Huntington captures a trio date with bassist Ron Carter and drummer Rashied Ali, who picked up for Elvin Jones in John Coltrane's band and helped propel 'Trane into his most "free" jazz. Its title track, originally composed as a solo harp piece, and "Parmahansa Lake" pivot their internal (meditative) and external (exploratory) faces upon the fulcrum of Carter's repetitive, throbbing bass, even though their swirling movements and rhythms, especially from Coltrane's harp, sound static, nearly floating. "I am especially pleased with Ron Carter's playing on this album," she wrote in Monastery's original notes. "His ears are harmonically attuned to higher chord progressions."
Coltrane moves from harp to piano for "Via Sivanandager" and "Jaya Jaya Rama" and the piano's less heavenly, more temporal sound seems to root them in more earthly styles. The spiritual overtones, and multiplicity and sheer volume of her notes, impart such majestic jazz power to "Via Sivanandager" that the comparison to McCoy Tyner, another of her husband's most famous sidemen, seems almost too evident. Her piano roots "Jaya Jaya Rama" in the blood, sweat and tears of the blues.
The meditative sound cloud World Galaxy sounds like music more meant for hearing than listening, which makes its eventual #12 peak in 1972's jazz charts seem even more curious. You've got to admire the visionand perhaps even the couragebehind her sprawling reorganization of "My Favorite Things," one of her late husband's most famous favorites: Coltrane's electric keyboard picks up the melody for the first few measures, then begins to toy with it like Sun Ra and soon launches the melody into improvisatory overdrive, all wrapped in the first of many pirouetting, brilliant string arrangements.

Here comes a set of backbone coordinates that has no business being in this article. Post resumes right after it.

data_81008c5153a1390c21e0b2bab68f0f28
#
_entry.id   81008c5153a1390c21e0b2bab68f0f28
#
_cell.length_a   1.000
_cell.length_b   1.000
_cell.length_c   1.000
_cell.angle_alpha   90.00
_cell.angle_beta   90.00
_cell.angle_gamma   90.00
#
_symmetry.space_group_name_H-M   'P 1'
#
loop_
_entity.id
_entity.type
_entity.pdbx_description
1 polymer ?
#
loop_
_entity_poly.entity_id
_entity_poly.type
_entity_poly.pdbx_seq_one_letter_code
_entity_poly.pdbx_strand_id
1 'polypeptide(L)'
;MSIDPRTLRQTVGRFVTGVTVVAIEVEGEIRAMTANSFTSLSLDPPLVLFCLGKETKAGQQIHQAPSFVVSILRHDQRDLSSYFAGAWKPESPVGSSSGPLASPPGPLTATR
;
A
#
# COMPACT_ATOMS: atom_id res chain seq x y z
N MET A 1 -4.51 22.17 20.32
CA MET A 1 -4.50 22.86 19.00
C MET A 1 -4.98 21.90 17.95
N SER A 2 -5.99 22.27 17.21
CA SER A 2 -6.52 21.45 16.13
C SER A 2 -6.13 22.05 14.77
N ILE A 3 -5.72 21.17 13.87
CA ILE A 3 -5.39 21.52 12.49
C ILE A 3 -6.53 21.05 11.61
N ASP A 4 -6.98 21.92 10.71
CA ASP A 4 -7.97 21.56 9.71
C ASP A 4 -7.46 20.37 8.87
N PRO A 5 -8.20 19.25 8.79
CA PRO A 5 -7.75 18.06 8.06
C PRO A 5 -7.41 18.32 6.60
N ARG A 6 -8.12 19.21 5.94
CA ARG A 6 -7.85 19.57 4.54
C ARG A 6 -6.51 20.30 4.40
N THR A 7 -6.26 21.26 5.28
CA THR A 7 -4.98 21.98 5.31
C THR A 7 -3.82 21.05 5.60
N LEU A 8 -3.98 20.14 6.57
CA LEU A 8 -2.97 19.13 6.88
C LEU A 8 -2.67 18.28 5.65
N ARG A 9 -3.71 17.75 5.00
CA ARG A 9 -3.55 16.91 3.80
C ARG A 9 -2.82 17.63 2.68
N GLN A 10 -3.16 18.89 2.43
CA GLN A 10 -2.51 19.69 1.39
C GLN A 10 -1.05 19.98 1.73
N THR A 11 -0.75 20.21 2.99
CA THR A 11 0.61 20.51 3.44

The prayerful trilogy "Galaxy Around Olodumare," "Galaxy in Turiya" and "Galaxy in Satchidananda" feature these same lush strings surrounding Coltrane's organ, tamboura and harp, which flutters within and around the sound like a winged angel.
"A Love Supreme" transforms her late husband's familiar music into a genuine musical experiencea religious musical experience centered around the sacredness of the word "love" and the nature and name of God which opens with the pronouncement of the word: "Love. Love is a sacred word. Love is the name of God..." The music accompanying Swami Satchidananda's meditation is also led by the epic, dramatic almost cinematic string section and ornamented by Coltrane's rippling celestial harp. She introduces this song's second half by noodling out the chant "A love su-preme" on electric organ, and then explores its outer limits while bassist Reggie Workman and drummer Ben Riley (who injects what we'd call today some hip-hop thump) slowly build a rampaging funk leviathan underneath.
None Too Soon
For his ninth album, guitar wizard Allan Holdsworth takes on jazz classics by saxophonists John Coltrane and Joe Henderson, pianist Bill Evans and more, plus pop classics just as famous for their jazz interpretations, in a set put together by Holdsworth's longtime musical associate and pianist, Gordon Beck. "Gordon chose most of the tunes, which I hadn't grown up playing and so wasn't that familiar with," Holdsworth recalls. "When he taught me one, it would be just like I was learning a piece of original music."